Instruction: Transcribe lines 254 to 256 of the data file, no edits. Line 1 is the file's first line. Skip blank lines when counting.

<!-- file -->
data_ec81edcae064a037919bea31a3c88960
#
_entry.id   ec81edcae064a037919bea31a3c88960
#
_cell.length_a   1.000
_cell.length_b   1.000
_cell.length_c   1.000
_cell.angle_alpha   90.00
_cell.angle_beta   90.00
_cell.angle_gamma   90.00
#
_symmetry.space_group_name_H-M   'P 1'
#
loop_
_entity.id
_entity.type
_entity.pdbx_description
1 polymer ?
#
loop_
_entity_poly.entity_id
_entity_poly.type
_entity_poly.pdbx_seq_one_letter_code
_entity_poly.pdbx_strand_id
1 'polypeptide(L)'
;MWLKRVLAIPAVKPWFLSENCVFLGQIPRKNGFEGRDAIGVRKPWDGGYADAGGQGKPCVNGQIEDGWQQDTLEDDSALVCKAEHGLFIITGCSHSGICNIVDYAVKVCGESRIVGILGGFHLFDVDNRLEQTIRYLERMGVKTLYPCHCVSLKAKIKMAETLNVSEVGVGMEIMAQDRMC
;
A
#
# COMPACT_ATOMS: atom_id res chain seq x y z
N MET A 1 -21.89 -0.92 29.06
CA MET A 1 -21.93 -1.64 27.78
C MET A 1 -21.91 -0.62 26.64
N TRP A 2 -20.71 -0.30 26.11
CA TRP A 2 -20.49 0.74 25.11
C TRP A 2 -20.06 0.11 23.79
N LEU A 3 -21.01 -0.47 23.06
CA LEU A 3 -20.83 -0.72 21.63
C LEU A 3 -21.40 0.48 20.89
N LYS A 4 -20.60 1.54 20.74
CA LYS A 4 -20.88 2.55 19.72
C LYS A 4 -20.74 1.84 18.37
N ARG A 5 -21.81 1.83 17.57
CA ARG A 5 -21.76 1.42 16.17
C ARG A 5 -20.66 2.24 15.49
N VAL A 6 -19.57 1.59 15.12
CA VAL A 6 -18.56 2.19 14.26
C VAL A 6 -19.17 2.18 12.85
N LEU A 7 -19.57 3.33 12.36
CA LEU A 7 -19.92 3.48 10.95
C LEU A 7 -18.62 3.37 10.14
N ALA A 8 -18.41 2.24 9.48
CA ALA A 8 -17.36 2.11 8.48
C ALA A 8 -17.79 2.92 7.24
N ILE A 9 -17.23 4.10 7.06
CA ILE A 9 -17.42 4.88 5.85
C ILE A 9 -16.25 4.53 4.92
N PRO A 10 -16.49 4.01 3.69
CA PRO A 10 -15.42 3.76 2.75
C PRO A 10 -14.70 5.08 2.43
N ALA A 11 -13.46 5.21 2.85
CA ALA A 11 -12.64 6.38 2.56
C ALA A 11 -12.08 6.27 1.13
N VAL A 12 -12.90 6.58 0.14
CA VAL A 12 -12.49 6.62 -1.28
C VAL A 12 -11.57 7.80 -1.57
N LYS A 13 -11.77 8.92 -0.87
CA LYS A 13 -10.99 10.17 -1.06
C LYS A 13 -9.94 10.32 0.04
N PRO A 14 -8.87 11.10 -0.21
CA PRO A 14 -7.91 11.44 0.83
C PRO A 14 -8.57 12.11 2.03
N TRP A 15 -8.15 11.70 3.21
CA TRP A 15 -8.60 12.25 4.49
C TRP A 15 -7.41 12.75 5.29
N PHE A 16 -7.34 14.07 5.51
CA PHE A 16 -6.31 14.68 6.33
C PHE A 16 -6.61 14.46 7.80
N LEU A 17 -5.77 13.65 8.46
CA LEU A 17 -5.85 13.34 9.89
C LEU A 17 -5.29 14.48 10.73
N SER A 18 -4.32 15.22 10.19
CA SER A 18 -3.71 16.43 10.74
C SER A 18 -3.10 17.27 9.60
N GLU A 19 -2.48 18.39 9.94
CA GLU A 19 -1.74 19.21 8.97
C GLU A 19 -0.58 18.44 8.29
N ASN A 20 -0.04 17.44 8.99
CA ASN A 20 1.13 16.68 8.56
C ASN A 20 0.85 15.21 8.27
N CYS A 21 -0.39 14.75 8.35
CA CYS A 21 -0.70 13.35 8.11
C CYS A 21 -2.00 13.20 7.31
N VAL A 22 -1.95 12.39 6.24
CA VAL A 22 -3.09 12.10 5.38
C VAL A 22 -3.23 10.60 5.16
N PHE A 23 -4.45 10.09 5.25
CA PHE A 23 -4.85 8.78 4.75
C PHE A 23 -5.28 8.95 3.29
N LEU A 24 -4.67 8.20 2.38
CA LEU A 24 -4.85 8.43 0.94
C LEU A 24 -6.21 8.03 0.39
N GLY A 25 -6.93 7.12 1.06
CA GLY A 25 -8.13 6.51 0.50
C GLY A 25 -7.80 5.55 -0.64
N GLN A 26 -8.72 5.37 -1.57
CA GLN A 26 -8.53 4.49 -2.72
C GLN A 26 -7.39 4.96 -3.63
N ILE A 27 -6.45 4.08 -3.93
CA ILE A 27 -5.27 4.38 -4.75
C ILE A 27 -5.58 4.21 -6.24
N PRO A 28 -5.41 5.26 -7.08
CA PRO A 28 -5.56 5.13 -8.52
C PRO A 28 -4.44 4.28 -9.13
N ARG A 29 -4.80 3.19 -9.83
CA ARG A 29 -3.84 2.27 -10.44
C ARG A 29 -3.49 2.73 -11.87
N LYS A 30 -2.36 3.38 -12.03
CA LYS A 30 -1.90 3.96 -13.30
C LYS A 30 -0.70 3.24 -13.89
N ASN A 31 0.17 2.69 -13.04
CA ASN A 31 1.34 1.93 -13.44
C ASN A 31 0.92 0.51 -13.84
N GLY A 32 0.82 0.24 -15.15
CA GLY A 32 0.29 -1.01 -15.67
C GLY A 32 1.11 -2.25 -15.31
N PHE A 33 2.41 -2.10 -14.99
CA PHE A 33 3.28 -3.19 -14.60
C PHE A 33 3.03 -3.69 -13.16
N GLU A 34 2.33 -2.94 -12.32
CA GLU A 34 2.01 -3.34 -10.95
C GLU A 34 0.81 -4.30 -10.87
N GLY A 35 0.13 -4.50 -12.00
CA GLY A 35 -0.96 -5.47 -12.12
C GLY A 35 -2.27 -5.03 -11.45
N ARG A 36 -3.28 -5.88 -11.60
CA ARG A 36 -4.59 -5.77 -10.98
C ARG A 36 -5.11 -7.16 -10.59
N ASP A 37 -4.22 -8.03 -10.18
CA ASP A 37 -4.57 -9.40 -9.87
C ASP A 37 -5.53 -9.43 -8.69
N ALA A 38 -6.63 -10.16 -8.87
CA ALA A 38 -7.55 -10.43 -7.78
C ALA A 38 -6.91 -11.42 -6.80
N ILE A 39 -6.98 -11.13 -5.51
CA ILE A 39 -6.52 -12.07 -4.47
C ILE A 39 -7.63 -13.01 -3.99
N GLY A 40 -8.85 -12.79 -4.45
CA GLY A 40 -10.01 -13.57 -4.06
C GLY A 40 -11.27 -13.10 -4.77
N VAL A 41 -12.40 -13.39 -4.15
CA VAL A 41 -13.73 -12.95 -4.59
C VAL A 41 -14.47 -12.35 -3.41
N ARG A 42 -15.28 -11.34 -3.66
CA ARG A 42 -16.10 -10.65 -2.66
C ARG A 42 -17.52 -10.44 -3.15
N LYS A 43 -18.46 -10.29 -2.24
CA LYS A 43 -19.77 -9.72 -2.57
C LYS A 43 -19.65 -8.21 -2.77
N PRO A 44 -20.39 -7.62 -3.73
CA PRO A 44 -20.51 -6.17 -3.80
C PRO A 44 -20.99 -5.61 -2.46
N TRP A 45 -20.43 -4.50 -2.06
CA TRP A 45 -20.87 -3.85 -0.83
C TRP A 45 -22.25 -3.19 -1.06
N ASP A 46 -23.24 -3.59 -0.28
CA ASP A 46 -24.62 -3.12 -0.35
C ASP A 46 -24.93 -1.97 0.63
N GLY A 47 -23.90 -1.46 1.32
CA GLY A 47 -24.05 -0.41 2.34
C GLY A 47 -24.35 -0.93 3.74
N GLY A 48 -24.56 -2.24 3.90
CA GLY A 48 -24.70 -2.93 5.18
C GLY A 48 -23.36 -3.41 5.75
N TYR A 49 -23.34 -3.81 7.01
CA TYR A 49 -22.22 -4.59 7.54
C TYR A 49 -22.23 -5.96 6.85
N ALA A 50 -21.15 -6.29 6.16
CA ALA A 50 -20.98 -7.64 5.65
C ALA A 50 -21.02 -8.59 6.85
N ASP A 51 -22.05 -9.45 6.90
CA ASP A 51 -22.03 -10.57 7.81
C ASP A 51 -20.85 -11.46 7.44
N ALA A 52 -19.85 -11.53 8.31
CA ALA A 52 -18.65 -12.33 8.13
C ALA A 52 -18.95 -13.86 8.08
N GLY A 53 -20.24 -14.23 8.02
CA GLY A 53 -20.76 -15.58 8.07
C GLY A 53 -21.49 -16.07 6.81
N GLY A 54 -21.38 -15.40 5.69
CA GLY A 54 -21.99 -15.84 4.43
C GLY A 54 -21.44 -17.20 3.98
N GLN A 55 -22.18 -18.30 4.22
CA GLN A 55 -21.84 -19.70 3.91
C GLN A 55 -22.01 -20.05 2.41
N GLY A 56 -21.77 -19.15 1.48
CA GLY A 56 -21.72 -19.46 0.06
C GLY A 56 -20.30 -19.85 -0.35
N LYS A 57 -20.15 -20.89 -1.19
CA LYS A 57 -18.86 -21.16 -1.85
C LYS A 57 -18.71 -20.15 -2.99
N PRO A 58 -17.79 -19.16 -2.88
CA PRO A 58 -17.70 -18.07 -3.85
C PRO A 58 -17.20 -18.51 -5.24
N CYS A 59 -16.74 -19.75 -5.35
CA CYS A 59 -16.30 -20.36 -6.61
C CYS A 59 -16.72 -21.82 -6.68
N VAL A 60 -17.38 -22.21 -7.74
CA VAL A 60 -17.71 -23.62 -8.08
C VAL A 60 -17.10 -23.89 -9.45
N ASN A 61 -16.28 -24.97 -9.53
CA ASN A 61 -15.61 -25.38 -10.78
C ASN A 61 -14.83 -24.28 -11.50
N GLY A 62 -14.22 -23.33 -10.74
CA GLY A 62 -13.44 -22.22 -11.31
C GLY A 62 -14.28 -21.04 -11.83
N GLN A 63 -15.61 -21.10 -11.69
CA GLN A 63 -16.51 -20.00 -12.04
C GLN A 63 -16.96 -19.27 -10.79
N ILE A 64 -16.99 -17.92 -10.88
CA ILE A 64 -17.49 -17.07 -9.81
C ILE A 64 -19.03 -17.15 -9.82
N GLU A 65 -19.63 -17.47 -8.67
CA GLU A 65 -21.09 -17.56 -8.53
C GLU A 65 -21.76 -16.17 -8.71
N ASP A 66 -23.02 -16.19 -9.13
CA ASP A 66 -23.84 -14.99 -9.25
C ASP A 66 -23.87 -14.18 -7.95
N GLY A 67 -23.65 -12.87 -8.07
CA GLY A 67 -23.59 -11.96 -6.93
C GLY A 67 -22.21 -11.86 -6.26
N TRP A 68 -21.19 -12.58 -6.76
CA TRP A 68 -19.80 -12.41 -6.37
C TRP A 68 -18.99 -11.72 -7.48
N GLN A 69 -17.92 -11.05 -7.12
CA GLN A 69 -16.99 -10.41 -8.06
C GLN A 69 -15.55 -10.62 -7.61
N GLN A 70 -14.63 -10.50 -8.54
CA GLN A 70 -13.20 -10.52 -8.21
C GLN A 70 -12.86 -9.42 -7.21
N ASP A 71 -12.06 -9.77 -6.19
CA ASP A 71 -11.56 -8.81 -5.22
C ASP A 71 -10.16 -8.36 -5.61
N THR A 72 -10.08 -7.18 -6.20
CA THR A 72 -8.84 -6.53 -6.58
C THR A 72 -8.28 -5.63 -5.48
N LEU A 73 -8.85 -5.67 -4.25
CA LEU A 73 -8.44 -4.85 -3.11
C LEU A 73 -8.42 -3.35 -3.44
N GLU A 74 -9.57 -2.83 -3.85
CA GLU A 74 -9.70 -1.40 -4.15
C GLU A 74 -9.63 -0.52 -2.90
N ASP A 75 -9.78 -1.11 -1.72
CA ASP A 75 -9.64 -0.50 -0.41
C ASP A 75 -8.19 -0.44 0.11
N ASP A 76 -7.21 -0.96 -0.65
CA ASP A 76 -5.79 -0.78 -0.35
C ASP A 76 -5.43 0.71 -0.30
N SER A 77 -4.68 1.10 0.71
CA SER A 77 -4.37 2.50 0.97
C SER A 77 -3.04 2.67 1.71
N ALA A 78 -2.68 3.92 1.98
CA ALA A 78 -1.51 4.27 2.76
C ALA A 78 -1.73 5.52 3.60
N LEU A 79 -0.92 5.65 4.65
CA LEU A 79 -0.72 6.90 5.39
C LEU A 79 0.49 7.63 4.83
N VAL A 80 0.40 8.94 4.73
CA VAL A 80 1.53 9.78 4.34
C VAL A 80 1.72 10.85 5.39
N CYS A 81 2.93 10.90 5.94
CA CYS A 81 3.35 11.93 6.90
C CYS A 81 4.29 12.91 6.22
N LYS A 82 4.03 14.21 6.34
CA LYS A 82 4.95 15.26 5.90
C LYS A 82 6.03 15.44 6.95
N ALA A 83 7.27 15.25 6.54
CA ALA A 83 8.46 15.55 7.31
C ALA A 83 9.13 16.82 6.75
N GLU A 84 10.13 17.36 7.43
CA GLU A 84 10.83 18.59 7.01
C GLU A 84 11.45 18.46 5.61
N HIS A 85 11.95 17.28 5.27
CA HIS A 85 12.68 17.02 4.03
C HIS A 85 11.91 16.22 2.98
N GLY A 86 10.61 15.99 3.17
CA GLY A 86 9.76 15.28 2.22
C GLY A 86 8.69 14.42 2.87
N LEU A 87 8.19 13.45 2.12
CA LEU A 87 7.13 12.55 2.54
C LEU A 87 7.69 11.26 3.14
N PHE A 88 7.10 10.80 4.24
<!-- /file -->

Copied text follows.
CA ASP A 75 -9.64 -0.50 -0.41
C ASP A 75 -8.19 -0.44 0.11
N ASP A 76 -7.21 -0.96 -0.65